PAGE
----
Caduceus. The caduceus is the staff carried by Hermes in Greek mythology and consequently by Hermes Trismegistus in Greco-Egyptian mythology.
   The same staff was also borne by heralds in general, for example by Iris, the messenger of Hera. It is a short staff entwined by two serpents, sometimes surmounted by wings.
   In Roman iconography, it was often depicted being carried in the left hand of Mercury, the messenger of the gods, guide of the dead, and protector of merchants, shepherds, gamblers, liars, and thieves. Some accounts suggest that the oldest known imagery of the caduceus has its roots in a Mesopotamian origin with the Sumerian god Ningishzida; whose symbol, a staff with two snakes intertwined around it, dates back to 4000 BC to 3000 BC. As a symbolic object, it represents Hermes, and by extension trades, occupations, or undertakings associated with the god.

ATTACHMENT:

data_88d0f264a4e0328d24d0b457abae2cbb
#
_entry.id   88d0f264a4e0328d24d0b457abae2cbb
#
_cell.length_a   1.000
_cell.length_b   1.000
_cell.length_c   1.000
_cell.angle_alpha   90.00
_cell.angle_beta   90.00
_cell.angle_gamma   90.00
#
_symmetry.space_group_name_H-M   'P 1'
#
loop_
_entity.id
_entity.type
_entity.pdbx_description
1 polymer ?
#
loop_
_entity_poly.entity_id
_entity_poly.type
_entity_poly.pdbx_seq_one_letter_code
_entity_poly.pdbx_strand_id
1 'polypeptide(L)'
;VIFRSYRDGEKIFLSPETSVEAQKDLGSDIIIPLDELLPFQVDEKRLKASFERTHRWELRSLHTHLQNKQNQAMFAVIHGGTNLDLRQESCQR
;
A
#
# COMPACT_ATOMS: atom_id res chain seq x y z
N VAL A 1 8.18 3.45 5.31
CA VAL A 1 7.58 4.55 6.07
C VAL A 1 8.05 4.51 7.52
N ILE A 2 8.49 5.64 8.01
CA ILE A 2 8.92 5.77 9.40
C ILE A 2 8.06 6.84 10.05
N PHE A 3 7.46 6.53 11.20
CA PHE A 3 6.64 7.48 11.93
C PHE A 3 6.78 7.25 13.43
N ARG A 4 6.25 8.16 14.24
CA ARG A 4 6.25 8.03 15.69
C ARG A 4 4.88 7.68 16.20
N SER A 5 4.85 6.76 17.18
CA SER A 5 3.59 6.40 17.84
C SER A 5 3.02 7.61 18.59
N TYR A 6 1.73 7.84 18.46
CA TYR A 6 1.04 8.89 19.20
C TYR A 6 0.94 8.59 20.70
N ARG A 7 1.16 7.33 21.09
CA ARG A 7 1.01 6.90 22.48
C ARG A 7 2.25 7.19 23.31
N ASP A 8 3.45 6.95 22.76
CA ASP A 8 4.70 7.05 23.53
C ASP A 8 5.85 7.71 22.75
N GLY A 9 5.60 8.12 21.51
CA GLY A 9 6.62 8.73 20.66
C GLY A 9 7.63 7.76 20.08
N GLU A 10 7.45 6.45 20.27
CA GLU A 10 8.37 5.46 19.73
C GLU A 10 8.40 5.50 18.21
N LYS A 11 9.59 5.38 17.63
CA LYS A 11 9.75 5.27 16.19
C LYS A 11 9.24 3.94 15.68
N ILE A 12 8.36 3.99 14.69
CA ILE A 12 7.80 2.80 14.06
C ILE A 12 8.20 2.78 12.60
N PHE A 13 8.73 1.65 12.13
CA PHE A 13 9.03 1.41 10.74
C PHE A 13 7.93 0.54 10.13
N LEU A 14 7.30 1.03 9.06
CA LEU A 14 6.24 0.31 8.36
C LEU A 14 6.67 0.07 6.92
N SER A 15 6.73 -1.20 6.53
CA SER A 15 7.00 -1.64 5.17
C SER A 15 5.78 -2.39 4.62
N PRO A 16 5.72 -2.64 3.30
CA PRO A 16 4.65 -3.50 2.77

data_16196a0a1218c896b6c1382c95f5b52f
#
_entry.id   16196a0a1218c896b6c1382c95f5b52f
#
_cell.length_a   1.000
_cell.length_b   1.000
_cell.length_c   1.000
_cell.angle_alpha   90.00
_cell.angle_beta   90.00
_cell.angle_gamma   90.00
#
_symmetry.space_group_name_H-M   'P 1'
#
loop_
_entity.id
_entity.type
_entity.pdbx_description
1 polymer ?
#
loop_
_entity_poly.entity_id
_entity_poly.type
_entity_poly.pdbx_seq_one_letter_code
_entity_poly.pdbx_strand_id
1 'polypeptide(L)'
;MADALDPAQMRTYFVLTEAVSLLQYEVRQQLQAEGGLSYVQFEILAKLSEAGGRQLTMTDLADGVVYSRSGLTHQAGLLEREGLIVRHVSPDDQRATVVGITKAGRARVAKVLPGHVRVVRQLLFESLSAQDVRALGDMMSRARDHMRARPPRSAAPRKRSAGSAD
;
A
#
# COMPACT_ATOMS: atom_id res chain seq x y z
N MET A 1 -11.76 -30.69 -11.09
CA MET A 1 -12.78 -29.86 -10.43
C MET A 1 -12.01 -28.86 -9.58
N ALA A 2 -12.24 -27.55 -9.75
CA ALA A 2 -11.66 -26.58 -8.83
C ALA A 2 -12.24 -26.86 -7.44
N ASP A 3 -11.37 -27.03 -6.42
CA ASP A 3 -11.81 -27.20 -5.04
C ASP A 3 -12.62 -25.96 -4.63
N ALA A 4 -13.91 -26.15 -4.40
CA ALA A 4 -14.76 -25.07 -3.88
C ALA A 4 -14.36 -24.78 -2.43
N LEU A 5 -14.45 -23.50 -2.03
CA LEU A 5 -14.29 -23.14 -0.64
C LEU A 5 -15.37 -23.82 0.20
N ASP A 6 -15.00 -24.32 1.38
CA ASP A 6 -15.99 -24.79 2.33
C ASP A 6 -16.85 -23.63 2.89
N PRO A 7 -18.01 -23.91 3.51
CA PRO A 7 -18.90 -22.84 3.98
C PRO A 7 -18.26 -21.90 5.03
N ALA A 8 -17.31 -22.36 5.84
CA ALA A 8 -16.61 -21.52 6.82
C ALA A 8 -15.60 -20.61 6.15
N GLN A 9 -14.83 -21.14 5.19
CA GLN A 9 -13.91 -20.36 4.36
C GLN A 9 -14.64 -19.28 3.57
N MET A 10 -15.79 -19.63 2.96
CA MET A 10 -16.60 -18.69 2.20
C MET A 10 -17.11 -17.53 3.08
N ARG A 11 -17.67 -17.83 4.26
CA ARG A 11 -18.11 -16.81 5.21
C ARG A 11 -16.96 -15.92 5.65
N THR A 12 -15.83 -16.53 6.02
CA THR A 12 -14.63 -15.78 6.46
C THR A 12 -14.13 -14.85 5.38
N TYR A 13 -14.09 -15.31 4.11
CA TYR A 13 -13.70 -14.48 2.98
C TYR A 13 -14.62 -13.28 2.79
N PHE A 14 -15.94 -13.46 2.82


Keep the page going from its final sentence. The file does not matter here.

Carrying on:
In later Antiquity, the caduceus provided the basis for the astrological symbol representing the planet Mercury. Thus, through its use in astrology, alchemy, and astronomy it has come to denote the planet and elemental metal of the same name.
   It is said the wand would wake the sleeping and send the awake to sleep. If applied to the dying, their death was gentle; if applied to the dead, they returned to life. By extension of its association with Mercury and Hermes, the caduceus is also a recognized symbol of commerce and negoti
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